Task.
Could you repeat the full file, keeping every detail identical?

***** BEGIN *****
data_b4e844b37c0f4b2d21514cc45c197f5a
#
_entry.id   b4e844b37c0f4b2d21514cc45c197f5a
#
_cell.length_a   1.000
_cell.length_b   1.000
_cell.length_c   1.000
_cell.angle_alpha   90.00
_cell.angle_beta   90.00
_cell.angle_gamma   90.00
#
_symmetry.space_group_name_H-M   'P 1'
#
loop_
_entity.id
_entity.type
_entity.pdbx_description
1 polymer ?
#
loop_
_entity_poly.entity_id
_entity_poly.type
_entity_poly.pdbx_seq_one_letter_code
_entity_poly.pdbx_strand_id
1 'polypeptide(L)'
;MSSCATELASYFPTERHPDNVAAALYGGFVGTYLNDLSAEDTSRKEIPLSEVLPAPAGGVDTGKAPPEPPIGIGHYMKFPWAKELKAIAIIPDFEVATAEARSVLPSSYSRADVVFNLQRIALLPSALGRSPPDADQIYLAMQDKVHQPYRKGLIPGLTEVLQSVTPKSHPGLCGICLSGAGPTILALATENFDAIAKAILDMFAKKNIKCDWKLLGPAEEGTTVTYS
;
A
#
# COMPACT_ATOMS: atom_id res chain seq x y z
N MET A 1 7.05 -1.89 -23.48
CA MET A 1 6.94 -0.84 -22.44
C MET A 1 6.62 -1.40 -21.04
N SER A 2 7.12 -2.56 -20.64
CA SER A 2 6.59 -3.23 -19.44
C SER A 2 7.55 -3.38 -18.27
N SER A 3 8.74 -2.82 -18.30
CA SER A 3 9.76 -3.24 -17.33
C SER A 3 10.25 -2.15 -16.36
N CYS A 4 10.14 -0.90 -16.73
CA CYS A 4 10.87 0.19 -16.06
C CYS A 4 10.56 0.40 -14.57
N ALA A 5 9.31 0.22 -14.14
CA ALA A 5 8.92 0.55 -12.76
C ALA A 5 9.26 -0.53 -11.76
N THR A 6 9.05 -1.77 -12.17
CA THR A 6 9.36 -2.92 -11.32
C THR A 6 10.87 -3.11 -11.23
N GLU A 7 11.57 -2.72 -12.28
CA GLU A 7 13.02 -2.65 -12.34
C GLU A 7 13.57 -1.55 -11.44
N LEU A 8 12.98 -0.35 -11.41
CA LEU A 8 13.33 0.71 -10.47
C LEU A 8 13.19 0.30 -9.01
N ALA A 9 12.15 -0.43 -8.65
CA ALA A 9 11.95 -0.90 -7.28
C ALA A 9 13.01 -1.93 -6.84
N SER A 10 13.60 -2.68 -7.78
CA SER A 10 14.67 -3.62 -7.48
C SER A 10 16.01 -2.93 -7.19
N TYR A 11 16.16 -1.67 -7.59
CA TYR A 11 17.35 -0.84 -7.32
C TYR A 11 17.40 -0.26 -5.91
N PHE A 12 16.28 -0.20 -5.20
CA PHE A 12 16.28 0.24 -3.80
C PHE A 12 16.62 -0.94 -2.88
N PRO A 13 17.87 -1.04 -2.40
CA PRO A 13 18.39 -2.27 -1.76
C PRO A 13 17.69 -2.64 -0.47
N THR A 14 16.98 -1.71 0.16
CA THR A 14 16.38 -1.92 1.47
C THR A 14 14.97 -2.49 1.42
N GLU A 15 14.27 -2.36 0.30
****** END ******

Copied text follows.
data_b4e844b37c0f4b2d21514cc45c197f5a
#
_entry.id   b4e844b37c0f4b2d21514cc45c197f5a
#
_cell.length_a   1.000
_cell.length_b   1.000
_cell.length_c   1.000
_cell.angle_alpha   90.00
_cell.angle_beta   90.00
_cell.angle_gamma   90.00
#
_symmetry.space_group_name_H-M   'P 1'
#
loop_
_entity.id
_entity.type
_entity.pdbx_description
1 polymer ?
#
loop_
_entity_poly.entity_id
_entity_poly.type
_entity_poly.pdbx_seq_one_letter_code
_entity_poly.pdbx_strand_id
1 'polypeptide(L)'
;MSSCATELASYFPTERHPDNVAAALYGGFVGTYLNDLSAEDTSRKEIPLSEVLPAPAGGVDTGKAPPEPPIGIGHYMKFPWAKELKAIAIIPDFEVATAEARSVLPSSYSRADVVFNLQRIALLPSALGRSPPDADQIYLAMQDKVHQPYRKGLIPGLTEVLQSVTPKSHPGLCGICLSGAGPTILALATENFDAIAKAILDMFAKKNIKCDWKLLGPAEEGTTVTYS
;
A
#
# COMPACT_ATOMS: atom_id res chain seq x y z
N MET A 1 7.05 -1.89 -23.48
CA MET A 1 6.94 -0.84 -22.44
C MET A 1 6.62 -1.40 -21.04
N SER A 2 7.12 -2.56 -20.64
CA SER A 2 6.59 -3.23 -19.44
C SER A 2 7.55 -3.38 -18.27
N SER A 3 8.74 -2.82 -18.30
CA SER A 3 9.76 -3.24 -17.33
C SER A 3 10.25 -2.15 -16.36
N CYS A 4 10.14 -0.90 -16.73
CA CYS A 4 10.87 0.19 -16.06
C CYS A 4 10.56 0.40 -14.57
N ALA A 5 9.31 0.22 -14.14
CA ALA A 5 8.92 0.55 -12.76
C ALA A 5 9.26 -0.53 -11.76
N THR A 6 9.05 -1.77 -12.17
CA THR A 6 9.36 -2.92 -11.32
C THR A 6 10.87 -3.11 -11.23
N GLU A 7 11.57 -2.72 -12.28
CA GLU A 7 13.02 -2.65 -12.34
C GLU A 7 13.57 -1.55 -11.44
N LEU A 8 12.98 -0.35 -11.41
CA LEU A 8 13.33 0.71 -10.47
C LEU A 8 13.19 0.30 -9.01
N ALA A 9 12.15 -0.43 -8.65
CA ALA A 9 11.95 -0.90 -7.28
C ALA A 9 13.01 -1.93 -6.84
N SER A 10 13.60 -2.68 -7.78
CA SER A 10 14.67 -3.62 -7.48
C SER A 10 16.01 -2.93 -7.19
N TYR A 11 16.16 -1.67 -7.59
CA TYR A 11 17.35 -0.84 -7.32
C TYR A 11 17.40 -0.26 -5.91
N PHE A 12 16.28 -0.20 -5.20
CA PHE A 12 16.28 0.24 -3.80
C PHE A 12 16.62 -0.94 -2.88
N PRO A 13 17.87 -1.04 -2.40
CA PRO A 13 18.39 -2.27 -1.76
C PRO A 13 17.69 -2.64 -0.47
N THR A 14 16.98 -1.71 0.16
CA THR A 14 16.38 -1.92 1.47
C THR A 14 14.97 -2.49 1.42
N GLU A 15 14.27 -2.36 0.30